I've reverted to my real old school ways. I'm keeping a paper calendar again. I know, this is so 20th century. Those who know me, are not surprised. Much as I love technology, the inner workings of it are not my strong suit. Honestly, it's hilarious I publish this blog, and am considered a social media maven in some circles—until last week, I didn't know how to load a cd on my iPod—seriously!
After 16 years together, Mikey and I morphed into one whole unit. We each had our strengths, and compensated for the other's weaknesses, for lack of a better word. He was the tech guy. New computer, no problem. He'd magically make all my files appear.
Need a workout playlist—done.
Printer not playing nice? A few curse words later, and all my tech worries were a memory.
My comfort zone was obviously in the kitchen, so much so that I unseemingly pushed Mikey out of it. I became a zen master at getting a homemade dinner on the table in no time, often pulling a meal together from simple pantry ingredients. He was always amazed at what I'd "scrounge" for dinner on a moment's notice.
I don't have many regrets, but I wish I would've let my grip in the kitchen go, so maybe he would've felt more welcome to stand by my side and chop an onion. My strong suit, and fault, is that I'm a perfectionist and a quick learner. This can be very intimidating. The ease and speed with which I breezed through the kitchen kept Mikey in awe, and also deterred him for fear of making a mistake. Friends who have cooked with me, know that's not really the case. Mikey was a sensitive creature, though, and I should've been more gentle and reassuring.
I also wish I would've learned how to set up the computer network. He took that with him three days after he died, and I've been stuck in a tech netherworld, having to actually plug the printer into my laptop to print a document. That's the least of my worries, though.
I've let my hair down a bit in the last 65 days. I'm trying to see what works for my new normal, fully aware that it will change based on the needs of each day.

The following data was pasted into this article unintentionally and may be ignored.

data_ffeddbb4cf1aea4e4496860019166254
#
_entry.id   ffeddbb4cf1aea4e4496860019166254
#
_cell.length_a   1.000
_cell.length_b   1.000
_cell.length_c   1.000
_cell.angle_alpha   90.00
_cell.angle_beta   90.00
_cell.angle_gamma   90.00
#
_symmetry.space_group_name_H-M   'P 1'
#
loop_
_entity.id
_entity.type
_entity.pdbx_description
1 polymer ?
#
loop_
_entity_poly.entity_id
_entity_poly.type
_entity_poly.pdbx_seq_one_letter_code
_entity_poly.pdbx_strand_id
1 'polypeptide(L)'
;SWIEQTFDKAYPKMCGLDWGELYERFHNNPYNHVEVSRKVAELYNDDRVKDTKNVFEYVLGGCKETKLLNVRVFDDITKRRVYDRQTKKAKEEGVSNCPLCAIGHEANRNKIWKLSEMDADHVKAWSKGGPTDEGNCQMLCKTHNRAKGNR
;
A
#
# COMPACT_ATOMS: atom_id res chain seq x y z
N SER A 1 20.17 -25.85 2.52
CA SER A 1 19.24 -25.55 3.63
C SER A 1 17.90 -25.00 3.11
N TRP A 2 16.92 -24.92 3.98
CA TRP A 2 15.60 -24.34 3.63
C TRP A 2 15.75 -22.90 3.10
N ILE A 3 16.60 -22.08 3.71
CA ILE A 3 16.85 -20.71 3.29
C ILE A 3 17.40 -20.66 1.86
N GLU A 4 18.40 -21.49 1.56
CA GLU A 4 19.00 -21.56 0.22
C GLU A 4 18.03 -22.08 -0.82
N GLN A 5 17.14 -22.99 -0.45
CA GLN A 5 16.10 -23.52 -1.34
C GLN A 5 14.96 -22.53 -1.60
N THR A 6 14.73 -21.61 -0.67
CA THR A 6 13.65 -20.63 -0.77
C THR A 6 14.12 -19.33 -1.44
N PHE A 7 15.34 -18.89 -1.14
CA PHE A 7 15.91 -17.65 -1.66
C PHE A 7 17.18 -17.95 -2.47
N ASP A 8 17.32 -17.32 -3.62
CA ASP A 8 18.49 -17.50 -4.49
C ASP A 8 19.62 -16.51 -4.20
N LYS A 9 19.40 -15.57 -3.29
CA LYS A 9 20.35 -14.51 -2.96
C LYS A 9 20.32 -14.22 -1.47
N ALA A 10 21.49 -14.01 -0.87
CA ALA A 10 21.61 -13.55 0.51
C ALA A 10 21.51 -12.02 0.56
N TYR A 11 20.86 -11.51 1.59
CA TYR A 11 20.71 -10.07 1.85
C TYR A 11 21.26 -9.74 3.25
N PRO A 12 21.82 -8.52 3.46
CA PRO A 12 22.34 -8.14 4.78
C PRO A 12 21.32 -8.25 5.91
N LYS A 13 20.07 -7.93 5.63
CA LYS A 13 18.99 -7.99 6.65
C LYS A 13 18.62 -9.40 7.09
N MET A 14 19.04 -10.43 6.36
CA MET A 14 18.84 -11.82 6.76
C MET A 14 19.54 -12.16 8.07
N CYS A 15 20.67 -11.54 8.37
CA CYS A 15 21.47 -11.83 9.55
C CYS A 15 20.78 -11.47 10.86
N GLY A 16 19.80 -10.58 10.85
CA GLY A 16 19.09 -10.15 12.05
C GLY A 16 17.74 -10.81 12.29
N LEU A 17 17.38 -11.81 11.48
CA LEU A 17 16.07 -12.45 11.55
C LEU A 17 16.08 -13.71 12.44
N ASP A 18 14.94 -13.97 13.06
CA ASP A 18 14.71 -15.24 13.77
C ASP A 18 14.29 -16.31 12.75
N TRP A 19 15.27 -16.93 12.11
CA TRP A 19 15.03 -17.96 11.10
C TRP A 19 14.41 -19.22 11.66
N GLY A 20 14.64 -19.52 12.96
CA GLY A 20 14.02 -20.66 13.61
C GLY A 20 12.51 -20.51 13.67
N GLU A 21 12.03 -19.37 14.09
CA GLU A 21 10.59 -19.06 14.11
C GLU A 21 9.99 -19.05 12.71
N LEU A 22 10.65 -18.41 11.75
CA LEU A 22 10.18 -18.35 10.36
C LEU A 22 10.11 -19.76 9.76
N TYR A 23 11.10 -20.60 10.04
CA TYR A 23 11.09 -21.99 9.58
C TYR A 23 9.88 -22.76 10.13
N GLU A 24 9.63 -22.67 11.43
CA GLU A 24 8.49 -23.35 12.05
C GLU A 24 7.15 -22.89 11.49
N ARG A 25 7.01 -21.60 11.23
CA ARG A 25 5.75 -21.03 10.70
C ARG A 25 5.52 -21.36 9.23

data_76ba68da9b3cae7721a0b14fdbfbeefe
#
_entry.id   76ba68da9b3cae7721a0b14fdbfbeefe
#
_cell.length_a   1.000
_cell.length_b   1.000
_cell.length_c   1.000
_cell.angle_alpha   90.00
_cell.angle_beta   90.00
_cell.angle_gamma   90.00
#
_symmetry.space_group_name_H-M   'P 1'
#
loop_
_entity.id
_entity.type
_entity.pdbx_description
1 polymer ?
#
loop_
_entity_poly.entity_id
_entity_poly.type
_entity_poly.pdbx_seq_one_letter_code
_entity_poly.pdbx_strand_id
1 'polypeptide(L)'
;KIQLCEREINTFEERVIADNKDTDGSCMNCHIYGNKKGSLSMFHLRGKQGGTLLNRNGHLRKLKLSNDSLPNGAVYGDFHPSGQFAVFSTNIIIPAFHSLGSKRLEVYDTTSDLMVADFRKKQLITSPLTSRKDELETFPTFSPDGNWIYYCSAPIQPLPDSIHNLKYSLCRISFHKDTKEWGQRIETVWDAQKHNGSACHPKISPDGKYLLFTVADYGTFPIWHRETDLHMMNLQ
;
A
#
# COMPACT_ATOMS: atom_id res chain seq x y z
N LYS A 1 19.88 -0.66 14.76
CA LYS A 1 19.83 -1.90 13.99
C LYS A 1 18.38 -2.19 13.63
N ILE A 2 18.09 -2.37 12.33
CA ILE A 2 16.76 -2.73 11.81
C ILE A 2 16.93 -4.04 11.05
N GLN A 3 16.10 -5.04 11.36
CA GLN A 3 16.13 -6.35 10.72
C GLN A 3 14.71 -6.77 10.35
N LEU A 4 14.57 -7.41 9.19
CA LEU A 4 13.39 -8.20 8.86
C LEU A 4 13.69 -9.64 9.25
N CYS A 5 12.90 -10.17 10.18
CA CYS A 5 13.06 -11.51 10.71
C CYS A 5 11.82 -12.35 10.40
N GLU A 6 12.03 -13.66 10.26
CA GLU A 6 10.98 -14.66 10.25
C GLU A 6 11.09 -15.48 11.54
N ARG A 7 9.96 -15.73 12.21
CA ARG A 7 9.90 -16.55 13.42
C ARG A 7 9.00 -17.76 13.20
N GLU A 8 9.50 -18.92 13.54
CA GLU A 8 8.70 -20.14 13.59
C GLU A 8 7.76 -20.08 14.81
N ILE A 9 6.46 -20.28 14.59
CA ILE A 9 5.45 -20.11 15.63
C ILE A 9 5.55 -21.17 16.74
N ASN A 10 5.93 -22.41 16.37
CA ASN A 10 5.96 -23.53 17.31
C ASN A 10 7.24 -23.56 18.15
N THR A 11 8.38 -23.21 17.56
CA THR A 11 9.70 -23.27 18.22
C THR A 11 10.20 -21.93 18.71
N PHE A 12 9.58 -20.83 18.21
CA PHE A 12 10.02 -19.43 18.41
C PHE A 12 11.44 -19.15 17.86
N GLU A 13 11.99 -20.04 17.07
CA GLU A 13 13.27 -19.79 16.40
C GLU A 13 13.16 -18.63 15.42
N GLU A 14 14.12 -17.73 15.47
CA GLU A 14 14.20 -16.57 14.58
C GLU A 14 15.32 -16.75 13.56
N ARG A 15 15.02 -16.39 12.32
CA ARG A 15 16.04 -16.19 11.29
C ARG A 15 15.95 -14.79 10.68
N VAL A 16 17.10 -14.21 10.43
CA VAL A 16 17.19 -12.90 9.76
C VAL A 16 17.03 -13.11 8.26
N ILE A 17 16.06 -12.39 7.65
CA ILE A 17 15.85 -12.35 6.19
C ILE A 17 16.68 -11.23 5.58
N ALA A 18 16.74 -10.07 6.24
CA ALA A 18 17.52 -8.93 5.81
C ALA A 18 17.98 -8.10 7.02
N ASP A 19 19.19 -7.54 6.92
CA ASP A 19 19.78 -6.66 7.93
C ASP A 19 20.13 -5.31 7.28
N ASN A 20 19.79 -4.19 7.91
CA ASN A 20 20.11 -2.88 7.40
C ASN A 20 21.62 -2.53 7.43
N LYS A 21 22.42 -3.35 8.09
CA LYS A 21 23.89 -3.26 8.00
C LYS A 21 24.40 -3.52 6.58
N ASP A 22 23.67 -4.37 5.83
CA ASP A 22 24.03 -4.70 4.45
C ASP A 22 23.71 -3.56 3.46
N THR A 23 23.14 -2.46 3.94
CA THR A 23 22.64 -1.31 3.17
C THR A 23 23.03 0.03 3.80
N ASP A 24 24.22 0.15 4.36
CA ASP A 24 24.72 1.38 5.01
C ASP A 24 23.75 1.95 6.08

I'm more willing to push the boundaries of bedtime on Friday and Saturday nights. I've even been venturing out to restaurants with them more than Mikey and I ever did. I'm very conscious of how suffocating motherhood can feel when you're doing it all on your own. This has nothing to do with love. It is about realizing I was a fiercely independent person before my life changed so drastically on August 7th. Understanding my need to not feel trapped is vital in navigating these new waters. All that talk about work-life balance is being put to the test.
I try to approach each day with a set of fresh eyes. Finding joy and pleasure in simple things, like browning onions in butter to make this soup. Tonight I came home feeling a little down. I decided I didn't want to cook and ordered pizza from Enoteca, a local wood-burning oven joint, one Mikey and I went to a few times for date night. I've never been disappointed by them, but from the first bite this evening, I was filled with regret. I knew I could've made something way better myself, and saved money too.
So I marched into the kitchen, and sliced the onions that had been sitting on the counter for a week now. I'd been planning to make this soup but the urge just hadn't struck me. That takeout delivery was just the kick in the pants I needed. By time I was done tucking the girls into bed, the soup was finished. I already feel better about waking up tomorrow, knowing I'm starting the day with dinner ready and waiting for us in the fridge. Right now, it's all about savoring the small victories.
French Onion Soup
I originally published this recipe almost two years ago. For some back story and a few more pictures, and to see why this recipe is so special (hint: it's the heartiest vegetarian French Onion Soup you'll ever taste), go read the original post.
4 tablespoons butter
4 large onions, sliced
1 bay leaf
Salt and freshly ground pepper, to taste
2 1/2 cups water
1 clove garlic, crushed
1 tablespoon sherry vinegar
1 tablespoon molasses
Four 1-inch thick slices of baguette, toasted
4 ounces shredded Provolone, Swiss, Gruyere, or any melting cheese of your choosing
Melt butter in a 6-quart stockpot over medium-high heat. Add onions, bay leaf and season with salt and pepper; stir to coat well. Saute until they begin to soften and become golden, about 15 minutes. Cover pot and reduce heat to medium-low. Cook, covered, until onions are softened, about 20 more minutes.
Remove and discard bay leaf. Stir, scraping up browned bits at bottom of pot. Raise heat back to medium-high and slowly pour in the water. Add garlic clove, sherry vinegar and molasses. Bring to a boil. Reduce heat to a simmer and cook for 10 more minutes. Taste, and season with additional salt and pepper if necessary.
Preheat broiler. Evenly ladle soup into 4 oven-safe bowls. Place one slice of toasted baguette on top of each. Evenly sprinkle cheese on top and place on a rimmed baked sheet. Cook under broiler until cheese is golden and bubbly, 3 to 5 minutes.